For dogs, jumping is a normal behavior that they display without knowing that there are times when it is not acceptable. To your Shih Tzu, jumping on someone is just a method to communicate a friendly hello.
will usually jump up on people more than older dogs; however canines of any age may display this friendly behavior.
The other type of jumping that a Shih Tzu will do is the type that is shown during play.
If an owner "play wrestles" with their dog, most likely the dog will become very excited and will jump up.
The aspect that is important is that if a dog is allowed to jump up to say hello to people and allowed to jump during play, they may inadvertently jump on a young child, knocking them down at best and causing harm at worst; not to mention that having a dog jump on a child usually is scary for that youngster.
If you have young children in your home, you will want to train your Shih Tzu (or other dog) to refrain from jumping so that your child does not become afraid of the dog or that there are any accidents.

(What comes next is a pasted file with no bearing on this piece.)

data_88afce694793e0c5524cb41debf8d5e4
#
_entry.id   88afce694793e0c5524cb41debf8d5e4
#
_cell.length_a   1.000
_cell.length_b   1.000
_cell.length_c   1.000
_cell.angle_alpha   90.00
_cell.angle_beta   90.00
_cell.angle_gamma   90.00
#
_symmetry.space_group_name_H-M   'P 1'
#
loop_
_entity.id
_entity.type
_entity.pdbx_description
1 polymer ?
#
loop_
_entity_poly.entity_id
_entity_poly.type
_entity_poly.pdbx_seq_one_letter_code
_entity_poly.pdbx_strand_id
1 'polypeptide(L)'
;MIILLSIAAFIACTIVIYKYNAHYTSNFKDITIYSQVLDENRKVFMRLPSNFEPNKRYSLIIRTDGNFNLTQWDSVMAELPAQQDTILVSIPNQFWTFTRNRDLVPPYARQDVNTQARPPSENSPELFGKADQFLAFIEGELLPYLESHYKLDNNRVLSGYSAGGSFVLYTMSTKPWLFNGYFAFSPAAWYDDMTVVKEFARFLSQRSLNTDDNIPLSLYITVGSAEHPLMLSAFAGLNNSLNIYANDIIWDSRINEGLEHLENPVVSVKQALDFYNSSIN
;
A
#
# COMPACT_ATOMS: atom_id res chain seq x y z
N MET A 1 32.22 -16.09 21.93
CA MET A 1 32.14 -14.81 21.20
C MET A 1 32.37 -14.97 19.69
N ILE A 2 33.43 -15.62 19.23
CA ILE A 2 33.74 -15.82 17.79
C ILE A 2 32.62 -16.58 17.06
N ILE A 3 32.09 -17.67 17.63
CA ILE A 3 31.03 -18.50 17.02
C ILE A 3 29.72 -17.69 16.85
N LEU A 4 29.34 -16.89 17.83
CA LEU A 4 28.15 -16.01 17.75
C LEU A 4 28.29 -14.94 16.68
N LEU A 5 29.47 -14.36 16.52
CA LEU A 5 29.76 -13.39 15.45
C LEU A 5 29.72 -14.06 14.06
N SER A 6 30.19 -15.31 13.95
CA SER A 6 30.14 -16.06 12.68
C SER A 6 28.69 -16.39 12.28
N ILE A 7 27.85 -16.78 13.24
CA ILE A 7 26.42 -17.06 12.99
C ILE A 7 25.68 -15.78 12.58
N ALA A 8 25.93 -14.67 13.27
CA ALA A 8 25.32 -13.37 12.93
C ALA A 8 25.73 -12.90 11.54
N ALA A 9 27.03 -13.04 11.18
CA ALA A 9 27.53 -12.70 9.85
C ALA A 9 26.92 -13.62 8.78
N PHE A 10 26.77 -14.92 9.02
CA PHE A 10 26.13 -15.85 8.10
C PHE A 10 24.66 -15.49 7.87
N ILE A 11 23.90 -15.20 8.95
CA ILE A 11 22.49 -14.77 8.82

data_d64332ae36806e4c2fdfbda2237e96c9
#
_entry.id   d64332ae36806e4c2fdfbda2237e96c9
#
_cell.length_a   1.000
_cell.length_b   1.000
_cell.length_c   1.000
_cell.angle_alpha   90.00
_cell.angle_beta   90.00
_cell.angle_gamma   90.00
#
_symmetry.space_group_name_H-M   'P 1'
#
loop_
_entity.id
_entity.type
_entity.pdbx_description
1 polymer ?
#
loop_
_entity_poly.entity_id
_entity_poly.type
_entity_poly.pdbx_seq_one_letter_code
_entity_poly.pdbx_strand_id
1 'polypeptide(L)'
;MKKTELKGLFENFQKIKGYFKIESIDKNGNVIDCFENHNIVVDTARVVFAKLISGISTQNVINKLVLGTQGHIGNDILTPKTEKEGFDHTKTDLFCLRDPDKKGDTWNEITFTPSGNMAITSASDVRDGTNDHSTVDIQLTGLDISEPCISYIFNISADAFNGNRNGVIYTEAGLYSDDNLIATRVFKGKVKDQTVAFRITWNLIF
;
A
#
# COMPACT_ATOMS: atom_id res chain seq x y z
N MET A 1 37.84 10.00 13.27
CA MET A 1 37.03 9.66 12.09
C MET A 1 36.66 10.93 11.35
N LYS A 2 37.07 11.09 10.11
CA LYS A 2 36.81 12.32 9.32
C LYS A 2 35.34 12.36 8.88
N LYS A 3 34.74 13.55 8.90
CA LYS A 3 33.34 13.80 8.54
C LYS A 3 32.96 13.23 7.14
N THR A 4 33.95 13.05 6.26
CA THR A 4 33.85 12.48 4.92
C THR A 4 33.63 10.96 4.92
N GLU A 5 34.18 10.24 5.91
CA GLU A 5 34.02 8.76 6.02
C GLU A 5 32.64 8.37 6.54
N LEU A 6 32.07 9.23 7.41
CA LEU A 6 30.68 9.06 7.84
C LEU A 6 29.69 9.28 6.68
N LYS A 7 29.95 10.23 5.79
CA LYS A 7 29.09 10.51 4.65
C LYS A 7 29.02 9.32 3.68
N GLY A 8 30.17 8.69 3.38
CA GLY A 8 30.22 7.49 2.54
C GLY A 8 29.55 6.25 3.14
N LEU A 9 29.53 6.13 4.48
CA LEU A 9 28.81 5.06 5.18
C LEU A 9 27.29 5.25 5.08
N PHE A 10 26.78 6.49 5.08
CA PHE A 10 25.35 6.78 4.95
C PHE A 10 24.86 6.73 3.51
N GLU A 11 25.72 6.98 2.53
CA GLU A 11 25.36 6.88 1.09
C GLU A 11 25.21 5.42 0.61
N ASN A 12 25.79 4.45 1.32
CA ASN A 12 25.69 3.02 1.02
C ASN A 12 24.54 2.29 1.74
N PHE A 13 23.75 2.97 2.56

As the child grows older, he or she may end up wrestling with the dog and not minding the jumping at all.
Most owners will also want to maintain some type of control over this behavior in the case of visitors who arrive at the home and do not want a dog jumping on them.
All dogs can be trained to stop jumping on people, just as any other type of actions that one wishes to control.
The key to training your dog is to emphasize good behavior with tons of praise, kind words, treats, pats, kisses and hugs.
Whenever your Shih Tzu behaves in the way you wish for them to, make sure that they know it.
When your dog behaves in a way that you do not approve of, make sure that they know that also!
Of course, never hit or yell at your dog; but you should say "No" in a stern voice and physically bring the dog down from the jumping position.
The #1 rule of training for any type of unwanted behavior is to 100% completely and utterly ignore the behavior and give reward & attention for wanted behavior. When behavior is as physical as this, placing your Shih Tzu in his playpen or other designated area for a short 'time out' will often work well.
It takes a dog about 15 minutes to realize that he is being ignored and for that sort of temporary 'banishment' from the 'pack' to have an effect. More often than not, once that realization has settled in, a dog will behave once he is released from his timeout and is brought back into the fray of the family.